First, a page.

Sarah Barnett is leaving her post as entertainment president of AMC Networks
In a surprise move, Sarah Barnett is stepping down as president of AMC Networks Group after just 18 months on the job.
The entertainment company known for such TV hits as “The Walking Dead,” “Better Call Saul” and “Killing Eve” announced Thursday that Barnett, who has been with the company for 11 years, will exit her role shortly after Labor Day.
No replacement was named, as her duties will be handled by longtime AMC Networks Chief Operating Officer Ed Carroll on an interim basis.
The move comes as AMC Networks — which owns cable channels AMC, BBC America, Sundance and IFC — deals with the challenges facing traditional television companies that have watched streaming services siphon off viewers in recent years. The publicly traded company based in New York City is controlled by the Dolan family.
In a statement, Barnett said the decision to leave was hers.
“This is a year that has confronted us with radical change on multiple fronts,” Barnett said. “After a lot of consideration — and with a slightly breaking heart — I have decided that it is the right time for me to follow my curiosity and leave things in the very capable hands of the outstanding team at AMC Networks. Shaping stories and connecting them to audiences alongside brilliant people inside and outside of this company has been a unique joy and privilege for the past 11 years.”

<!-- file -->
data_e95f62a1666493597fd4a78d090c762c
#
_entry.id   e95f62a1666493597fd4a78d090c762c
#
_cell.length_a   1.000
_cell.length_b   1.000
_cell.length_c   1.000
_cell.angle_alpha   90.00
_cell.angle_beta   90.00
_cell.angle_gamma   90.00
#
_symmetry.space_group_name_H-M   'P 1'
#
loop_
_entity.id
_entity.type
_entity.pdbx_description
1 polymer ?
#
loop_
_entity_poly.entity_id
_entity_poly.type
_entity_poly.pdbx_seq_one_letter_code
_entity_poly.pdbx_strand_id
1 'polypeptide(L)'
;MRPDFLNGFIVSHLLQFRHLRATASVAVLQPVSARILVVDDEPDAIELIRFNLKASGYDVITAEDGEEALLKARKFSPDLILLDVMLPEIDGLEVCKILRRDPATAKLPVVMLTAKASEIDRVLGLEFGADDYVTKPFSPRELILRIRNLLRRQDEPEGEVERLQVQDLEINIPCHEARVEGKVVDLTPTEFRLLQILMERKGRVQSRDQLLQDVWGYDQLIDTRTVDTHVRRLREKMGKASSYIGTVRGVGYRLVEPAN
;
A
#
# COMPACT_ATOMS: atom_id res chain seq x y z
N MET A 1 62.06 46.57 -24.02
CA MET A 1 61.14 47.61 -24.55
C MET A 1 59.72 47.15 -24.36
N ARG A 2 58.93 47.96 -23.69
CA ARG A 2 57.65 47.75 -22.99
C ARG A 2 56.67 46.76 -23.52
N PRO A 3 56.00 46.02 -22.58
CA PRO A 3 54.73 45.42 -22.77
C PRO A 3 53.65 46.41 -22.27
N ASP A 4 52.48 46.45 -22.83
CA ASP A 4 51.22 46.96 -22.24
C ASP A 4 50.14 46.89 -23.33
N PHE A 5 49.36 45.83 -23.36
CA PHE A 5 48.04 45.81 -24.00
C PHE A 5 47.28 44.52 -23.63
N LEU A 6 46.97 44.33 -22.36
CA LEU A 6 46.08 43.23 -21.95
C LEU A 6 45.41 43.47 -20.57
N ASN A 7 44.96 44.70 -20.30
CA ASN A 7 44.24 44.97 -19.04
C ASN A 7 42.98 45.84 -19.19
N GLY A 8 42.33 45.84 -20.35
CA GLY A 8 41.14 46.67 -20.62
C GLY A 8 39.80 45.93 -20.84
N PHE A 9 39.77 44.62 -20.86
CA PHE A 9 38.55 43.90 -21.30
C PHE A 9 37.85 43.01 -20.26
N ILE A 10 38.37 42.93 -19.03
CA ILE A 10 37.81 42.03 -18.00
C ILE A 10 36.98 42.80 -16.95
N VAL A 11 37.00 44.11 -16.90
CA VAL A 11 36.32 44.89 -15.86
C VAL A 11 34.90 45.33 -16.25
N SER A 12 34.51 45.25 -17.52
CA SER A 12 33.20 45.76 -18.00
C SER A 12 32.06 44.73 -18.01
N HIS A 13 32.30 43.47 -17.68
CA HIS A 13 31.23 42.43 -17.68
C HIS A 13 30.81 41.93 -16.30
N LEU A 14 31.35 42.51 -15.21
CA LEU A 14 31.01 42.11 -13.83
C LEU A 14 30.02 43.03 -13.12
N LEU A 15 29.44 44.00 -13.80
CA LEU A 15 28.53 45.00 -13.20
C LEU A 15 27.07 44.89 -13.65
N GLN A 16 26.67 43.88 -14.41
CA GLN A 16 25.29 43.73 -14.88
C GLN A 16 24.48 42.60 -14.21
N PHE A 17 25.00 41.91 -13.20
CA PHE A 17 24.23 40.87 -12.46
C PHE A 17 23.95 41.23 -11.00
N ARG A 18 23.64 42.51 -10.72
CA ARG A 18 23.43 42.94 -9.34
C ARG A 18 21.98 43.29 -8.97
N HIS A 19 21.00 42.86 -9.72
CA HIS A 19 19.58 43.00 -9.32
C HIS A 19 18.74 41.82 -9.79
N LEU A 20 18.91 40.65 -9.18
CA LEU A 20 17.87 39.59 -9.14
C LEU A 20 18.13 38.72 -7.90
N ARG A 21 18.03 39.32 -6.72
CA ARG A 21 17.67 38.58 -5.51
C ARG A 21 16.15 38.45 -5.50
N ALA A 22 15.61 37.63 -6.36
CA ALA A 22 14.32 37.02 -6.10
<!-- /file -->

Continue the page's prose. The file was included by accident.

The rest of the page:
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Barnett’s exit, however, was unexpected. She was elevated to the top creative job at AMC Networks in November 2018 following the departure of Charles Collier, who left to become chief executive of entertainment for Fox, the company spun off from 21st Century Fox after the sale of most of its assets to Walt Disney Co.
Barnett’s departure comes less than a year after AMC Networks lost its programming chief David Madden, who exited last August. Madden is now president of Berlanti Productions, the company founded by producer Greg Berlanti.
Barnett took over the job after she developed the drama hit “Killing Eve” for BBC America, which she ran for four years. She took over a company that has continued to receive creative kudos for its series but is confronting systemic changes in viewing habits that have upended the traditional TV business.
AMC Networks’ flagship channel AMC has seen its audience levels decline as its long-running zombie apocalypse saga “The Walking Dead” is well past its peak as one of the most popular dramas on television.
Launching new series that can approach the popularity of “Walking Dead” is a nearly insurmountable task as viewers have a myriad of choices through streaming services and cord-cutting of pay TV services chips away at the number of homes that cable channels can reach.
AMC Networks has stepped up its program production in recent years and has focused on developing new businesses, such as over the top streaming channels, in order to reach viewers that are forgoing cable subscriptions.
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